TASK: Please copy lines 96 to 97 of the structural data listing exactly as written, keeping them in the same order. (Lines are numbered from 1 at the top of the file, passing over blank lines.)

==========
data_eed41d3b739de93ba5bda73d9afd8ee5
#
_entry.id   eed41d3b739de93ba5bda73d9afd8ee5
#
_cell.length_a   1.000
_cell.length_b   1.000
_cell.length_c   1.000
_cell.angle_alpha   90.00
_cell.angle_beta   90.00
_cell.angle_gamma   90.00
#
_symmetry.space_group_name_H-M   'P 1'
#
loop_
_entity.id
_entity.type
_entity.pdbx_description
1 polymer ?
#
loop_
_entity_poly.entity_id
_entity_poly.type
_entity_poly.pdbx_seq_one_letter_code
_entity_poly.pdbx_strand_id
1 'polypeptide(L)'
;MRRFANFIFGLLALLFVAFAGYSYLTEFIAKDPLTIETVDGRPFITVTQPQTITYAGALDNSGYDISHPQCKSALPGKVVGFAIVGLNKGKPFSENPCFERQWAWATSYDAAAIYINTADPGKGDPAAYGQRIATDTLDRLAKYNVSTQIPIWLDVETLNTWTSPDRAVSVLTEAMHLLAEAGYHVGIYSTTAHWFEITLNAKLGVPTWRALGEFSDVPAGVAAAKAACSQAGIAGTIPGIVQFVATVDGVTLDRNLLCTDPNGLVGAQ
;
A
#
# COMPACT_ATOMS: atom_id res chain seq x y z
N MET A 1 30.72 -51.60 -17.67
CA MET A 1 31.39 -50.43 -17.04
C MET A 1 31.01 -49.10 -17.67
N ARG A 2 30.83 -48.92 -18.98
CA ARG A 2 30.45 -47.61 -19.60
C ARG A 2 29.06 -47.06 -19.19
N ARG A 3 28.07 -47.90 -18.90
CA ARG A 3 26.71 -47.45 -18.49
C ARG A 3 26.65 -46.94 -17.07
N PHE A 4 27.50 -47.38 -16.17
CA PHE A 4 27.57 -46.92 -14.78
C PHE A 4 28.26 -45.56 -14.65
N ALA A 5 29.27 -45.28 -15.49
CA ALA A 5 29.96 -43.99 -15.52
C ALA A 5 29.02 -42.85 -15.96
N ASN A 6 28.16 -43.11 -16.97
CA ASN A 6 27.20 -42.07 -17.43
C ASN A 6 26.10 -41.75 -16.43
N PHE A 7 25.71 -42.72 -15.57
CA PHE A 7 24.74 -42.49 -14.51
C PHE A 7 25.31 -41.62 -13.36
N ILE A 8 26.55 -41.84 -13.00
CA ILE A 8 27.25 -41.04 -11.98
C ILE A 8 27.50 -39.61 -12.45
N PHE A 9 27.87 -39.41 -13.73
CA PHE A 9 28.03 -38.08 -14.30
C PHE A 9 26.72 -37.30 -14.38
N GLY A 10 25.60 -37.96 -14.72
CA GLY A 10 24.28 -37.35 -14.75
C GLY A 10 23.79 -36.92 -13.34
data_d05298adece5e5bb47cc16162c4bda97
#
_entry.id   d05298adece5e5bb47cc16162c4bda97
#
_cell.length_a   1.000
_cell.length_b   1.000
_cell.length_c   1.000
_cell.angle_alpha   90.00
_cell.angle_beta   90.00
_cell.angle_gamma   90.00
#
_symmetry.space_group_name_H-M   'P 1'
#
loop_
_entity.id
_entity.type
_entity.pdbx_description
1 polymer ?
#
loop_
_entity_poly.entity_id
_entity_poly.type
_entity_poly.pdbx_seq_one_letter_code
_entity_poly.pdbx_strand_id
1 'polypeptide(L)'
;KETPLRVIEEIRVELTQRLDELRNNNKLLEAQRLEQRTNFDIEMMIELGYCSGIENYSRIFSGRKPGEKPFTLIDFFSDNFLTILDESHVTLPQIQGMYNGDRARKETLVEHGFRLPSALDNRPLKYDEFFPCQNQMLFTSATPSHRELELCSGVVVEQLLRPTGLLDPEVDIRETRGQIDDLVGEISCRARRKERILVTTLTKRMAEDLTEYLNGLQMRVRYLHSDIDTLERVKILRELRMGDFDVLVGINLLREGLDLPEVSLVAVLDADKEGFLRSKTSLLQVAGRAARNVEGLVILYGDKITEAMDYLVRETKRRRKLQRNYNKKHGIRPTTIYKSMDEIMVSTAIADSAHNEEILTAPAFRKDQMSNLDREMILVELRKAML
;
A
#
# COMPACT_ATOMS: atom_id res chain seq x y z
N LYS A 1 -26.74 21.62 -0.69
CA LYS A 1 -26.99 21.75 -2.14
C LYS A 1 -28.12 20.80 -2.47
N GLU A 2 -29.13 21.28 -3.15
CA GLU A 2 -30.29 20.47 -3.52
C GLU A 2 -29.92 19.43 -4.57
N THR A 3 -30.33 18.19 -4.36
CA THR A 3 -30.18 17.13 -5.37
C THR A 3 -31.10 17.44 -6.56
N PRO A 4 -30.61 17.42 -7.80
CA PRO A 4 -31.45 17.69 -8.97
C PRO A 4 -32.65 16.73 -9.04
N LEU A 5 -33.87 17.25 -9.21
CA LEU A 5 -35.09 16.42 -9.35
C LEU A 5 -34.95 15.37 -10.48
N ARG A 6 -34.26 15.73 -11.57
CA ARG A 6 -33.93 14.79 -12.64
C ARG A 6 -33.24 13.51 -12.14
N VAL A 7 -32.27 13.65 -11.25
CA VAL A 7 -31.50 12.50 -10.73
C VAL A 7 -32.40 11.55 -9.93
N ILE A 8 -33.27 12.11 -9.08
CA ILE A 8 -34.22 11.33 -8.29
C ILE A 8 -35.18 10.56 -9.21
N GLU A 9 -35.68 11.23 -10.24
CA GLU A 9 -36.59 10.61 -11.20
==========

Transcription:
C GLU A 2 -29.92 19.43 -4.57
N THR A 3 -30.33 18.19 -4.36